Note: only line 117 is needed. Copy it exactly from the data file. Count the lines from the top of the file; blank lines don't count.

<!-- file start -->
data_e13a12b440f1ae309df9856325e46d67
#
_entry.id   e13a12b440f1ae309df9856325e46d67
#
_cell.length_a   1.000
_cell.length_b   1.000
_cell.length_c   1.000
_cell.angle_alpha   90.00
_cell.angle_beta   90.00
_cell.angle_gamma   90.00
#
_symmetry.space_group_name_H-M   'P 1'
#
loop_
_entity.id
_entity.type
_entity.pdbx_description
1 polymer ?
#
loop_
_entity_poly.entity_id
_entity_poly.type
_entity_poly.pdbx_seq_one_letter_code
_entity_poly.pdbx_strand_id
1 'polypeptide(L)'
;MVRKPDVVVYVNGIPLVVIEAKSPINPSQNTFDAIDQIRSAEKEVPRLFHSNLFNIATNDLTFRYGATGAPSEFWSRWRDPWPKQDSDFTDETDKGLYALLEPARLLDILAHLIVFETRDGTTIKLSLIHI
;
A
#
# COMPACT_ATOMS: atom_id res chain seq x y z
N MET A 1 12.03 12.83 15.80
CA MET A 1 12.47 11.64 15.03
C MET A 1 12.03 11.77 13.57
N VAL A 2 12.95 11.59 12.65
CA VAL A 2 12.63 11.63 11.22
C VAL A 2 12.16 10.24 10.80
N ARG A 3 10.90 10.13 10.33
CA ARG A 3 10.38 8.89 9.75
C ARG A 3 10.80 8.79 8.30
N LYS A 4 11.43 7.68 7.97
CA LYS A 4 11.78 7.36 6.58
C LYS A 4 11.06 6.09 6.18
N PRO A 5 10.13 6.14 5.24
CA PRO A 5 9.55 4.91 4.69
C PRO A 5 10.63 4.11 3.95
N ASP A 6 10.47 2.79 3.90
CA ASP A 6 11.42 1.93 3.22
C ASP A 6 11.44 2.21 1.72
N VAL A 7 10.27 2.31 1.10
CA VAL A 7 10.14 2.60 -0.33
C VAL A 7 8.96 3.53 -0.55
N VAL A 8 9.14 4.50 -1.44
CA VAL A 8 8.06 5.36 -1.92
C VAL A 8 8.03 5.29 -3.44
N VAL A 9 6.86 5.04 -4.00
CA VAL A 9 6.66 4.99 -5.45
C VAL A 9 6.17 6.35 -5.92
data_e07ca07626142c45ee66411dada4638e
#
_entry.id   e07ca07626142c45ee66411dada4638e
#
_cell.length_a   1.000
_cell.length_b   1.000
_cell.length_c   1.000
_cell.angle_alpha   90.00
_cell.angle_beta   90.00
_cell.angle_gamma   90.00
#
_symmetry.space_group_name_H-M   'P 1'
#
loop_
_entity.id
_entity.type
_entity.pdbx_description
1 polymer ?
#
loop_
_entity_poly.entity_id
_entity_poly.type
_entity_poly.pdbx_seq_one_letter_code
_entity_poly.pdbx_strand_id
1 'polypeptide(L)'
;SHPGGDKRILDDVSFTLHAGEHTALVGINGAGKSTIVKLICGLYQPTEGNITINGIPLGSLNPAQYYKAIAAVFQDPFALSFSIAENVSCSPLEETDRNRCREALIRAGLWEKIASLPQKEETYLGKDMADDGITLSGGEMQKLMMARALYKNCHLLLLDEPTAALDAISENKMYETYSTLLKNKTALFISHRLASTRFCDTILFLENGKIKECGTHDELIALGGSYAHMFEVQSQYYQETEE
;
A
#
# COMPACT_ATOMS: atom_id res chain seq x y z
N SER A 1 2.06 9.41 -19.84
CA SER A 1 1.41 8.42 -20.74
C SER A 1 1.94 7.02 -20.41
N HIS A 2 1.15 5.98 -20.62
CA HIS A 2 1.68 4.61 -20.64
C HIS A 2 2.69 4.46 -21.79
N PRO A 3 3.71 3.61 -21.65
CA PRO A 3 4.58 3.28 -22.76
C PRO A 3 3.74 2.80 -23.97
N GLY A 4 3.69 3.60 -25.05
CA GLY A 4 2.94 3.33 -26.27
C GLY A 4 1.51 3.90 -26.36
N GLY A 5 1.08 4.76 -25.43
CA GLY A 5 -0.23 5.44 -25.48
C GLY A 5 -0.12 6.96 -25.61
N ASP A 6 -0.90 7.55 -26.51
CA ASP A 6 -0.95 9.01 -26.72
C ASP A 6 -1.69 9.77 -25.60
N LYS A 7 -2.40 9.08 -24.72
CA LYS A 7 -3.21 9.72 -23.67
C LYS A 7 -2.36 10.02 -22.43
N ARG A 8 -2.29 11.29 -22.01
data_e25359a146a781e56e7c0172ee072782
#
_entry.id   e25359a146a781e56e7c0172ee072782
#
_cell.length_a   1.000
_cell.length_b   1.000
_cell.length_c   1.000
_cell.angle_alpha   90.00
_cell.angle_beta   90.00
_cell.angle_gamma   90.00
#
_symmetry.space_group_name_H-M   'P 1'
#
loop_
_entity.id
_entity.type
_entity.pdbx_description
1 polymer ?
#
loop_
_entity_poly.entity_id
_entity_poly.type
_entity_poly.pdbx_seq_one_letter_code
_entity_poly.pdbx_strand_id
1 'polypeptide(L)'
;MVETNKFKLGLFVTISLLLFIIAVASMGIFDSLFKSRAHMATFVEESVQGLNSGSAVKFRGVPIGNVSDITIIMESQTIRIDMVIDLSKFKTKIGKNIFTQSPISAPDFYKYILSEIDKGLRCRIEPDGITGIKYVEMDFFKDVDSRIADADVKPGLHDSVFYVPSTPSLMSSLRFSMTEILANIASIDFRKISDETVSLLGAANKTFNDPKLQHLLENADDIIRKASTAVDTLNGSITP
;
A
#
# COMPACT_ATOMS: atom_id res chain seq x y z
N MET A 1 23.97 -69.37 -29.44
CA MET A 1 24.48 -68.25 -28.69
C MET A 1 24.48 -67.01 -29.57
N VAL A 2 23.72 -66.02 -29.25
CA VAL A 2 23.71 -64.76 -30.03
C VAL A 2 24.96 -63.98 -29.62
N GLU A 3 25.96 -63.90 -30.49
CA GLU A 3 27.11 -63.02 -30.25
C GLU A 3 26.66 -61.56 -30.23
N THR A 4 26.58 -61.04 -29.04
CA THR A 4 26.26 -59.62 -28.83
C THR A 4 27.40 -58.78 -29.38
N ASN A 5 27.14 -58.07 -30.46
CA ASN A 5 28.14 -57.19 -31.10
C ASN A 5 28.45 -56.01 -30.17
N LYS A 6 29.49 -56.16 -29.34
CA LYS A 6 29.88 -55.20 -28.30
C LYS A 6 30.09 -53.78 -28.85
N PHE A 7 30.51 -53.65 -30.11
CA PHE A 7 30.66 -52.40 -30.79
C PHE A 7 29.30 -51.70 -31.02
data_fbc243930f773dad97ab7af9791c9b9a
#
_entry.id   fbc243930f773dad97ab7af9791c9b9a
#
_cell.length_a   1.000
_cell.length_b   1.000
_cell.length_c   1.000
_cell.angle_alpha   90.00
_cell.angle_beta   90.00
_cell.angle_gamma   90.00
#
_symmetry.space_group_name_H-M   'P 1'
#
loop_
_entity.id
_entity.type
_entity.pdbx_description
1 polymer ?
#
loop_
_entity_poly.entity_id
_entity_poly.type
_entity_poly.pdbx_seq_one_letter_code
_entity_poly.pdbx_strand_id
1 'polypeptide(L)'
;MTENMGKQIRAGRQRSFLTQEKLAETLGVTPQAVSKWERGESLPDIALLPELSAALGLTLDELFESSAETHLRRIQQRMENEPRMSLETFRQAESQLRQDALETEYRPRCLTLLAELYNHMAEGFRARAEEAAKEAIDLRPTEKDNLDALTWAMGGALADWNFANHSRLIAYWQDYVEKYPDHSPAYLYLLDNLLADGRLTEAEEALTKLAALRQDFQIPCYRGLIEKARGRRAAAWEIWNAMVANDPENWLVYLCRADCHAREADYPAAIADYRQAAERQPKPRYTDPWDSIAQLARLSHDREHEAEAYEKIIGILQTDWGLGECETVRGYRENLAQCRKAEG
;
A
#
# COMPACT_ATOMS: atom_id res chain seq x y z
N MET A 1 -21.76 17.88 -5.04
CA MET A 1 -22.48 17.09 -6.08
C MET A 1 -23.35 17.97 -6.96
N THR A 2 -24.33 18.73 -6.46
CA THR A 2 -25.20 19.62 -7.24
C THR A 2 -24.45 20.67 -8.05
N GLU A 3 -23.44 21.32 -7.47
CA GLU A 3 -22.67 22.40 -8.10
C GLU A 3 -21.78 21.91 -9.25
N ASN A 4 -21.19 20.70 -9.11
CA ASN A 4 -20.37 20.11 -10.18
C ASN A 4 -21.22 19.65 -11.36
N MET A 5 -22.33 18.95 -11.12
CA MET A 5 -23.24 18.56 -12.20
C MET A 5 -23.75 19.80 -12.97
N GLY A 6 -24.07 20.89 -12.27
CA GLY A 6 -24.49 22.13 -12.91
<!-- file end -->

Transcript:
_cell.angle_alpha   90.00